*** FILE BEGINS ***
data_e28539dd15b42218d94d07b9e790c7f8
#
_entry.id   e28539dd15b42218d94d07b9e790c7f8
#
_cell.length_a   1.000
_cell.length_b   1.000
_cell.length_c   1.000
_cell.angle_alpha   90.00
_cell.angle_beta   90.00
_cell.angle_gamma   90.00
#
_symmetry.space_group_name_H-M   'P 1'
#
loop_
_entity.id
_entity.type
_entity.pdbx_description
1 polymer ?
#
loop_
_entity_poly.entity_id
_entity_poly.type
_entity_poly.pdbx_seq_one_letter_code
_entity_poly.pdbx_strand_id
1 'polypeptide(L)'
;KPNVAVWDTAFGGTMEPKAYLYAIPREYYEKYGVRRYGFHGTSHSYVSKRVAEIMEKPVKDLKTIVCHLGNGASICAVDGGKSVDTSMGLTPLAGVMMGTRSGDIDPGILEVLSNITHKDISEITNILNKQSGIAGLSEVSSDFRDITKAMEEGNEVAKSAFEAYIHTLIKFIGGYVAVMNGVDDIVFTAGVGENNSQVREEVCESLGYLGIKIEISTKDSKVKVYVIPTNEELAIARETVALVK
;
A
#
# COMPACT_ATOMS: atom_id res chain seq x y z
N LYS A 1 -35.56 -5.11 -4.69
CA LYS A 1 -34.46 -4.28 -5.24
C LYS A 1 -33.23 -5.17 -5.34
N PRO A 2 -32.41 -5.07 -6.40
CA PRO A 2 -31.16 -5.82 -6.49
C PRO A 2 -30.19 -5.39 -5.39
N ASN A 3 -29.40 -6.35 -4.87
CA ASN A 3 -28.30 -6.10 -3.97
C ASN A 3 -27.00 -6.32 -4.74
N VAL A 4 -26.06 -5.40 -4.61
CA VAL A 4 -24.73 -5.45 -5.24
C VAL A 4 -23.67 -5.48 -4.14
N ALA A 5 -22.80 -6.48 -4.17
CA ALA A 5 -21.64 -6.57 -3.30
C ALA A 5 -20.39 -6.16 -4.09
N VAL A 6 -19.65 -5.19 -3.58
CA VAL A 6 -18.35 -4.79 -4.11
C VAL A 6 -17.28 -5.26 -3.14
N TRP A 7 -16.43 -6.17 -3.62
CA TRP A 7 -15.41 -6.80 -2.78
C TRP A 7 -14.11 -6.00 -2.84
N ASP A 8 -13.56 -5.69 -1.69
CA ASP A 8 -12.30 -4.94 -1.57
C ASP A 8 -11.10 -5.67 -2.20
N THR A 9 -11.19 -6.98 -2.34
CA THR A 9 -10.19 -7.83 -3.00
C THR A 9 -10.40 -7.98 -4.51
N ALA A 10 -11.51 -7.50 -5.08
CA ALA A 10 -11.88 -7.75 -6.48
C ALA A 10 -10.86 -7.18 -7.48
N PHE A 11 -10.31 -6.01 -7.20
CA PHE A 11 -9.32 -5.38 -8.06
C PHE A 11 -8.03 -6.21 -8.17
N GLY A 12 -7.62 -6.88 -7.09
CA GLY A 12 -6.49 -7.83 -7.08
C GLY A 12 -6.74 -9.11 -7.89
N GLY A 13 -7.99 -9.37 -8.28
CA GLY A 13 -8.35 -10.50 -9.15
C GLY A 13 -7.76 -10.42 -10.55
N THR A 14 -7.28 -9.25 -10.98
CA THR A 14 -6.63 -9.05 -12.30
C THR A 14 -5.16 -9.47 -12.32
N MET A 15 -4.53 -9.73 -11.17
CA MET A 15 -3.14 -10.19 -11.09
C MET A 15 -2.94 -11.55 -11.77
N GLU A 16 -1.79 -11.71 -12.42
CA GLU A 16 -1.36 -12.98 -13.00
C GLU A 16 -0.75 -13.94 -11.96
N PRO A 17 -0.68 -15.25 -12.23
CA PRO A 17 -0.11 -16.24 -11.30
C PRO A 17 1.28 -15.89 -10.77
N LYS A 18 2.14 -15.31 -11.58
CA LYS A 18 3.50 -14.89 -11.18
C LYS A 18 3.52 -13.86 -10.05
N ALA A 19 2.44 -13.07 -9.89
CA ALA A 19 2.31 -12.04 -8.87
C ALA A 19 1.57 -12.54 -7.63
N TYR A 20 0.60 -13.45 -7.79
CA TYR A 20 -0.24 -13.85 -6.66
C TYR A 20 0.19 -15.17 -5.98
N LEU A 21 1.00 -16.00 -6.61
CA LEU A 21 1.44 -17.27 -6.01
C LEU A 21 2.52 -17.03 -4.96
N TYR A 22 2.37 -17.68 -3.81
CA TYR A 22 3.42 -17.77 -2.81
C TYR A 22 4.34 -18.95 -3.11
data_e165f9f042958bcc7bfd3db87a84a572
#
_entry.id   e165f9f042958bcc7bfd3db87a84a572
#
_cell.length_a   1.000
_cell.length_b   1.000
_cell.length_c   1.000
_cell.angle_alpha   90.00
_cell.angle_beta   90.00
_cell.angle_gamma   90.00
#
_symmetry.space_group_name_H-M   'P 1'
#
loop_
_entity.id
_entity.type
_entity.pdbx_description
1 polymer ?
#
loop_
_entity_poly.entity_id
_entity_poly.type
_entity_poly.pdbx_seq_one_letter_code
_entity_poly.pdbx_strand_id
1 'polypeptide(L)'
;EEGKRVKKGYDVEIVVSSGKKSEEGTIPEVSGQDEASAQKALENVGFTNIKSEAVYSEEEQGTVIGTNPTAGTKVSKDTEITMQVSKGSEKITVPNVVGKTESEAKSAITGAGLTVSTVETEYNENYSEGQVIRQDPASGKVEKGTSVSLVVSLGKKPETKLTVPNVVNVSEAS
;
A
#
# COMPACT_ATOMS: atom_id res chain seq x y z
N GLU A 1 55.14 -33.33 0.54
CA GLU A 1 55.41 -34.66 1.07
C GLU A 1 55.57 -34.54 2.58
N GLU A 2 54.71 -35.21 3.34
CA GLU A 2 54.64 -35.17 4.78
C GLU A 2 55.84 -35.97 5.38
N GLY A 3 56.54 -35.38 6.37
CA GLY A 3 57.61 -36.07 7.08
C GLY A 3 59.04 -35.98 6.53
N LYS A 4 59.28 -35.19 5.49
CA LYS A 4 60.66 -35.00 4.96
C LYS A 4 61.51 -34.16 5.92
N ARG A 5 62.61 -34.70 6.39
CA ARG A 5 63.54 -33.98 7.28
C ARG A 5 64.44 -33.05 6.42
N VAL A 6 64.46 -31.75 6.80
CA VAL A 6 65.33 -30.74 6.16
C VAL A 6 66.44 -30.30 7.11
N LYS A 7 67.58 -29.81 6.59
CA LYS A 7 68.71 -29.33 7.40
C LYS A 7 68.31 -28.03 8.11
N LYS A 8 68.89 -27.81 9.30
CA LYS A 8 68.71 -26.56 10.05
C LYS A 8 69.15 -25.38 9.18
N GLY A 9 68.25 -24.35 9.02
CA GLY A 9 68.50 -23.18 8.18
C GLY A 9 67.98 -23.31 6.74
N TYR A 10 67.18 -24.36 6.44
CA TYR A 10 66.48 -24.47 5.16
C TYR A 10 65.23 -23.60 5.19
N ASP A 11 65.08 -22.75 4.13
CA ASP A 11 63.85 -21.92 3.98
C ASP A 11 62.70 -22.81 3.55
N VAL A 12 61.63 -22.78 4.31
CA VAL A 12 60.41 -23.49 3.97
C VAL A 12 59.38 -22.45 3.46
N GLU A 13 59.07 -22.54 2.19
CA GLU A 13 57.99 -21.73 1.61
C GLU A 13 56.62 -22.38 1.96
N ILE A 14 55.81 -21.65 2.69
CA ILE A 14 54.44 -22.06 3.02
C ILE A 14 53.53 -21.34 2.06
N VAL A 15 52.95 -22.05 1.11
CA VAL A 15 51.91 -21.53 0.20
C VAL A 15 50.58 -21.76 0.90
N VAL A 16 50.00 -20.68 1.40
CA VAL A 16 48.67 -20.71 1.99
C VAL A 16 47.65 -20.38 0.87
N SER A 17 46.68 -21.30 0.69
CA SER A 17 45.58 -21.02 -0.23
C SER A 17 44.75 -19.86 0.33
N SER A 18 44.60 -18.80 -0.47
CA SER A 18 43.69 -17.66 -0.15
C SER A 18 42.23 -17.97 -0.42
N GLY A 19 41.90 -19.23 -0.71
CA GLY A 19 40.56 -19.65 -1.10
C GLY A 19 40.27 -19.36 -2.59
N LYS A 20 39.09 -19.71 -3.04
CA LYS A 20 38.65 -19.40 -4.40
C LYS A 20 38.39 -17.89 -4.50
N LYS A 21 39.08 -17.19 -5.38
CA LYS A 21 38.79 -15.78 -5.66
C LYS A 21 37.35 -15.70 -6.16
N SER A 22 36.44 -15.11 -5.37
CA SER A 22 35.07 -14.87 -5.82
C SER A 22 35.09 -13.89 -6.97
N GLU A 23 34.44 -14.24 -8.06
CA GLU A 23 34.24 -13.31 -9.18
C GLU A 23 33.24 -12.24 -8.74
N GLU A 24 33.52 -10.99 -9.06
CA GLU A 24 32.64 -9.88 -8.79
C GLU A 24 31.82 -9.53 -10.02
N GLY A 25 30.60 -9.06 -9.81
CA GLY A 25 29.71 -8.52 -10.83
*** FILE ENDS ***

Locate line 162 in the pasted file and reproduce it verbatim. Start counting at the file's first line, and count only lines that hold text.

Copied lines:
C VAL A 12 59.38 -22.45 3.46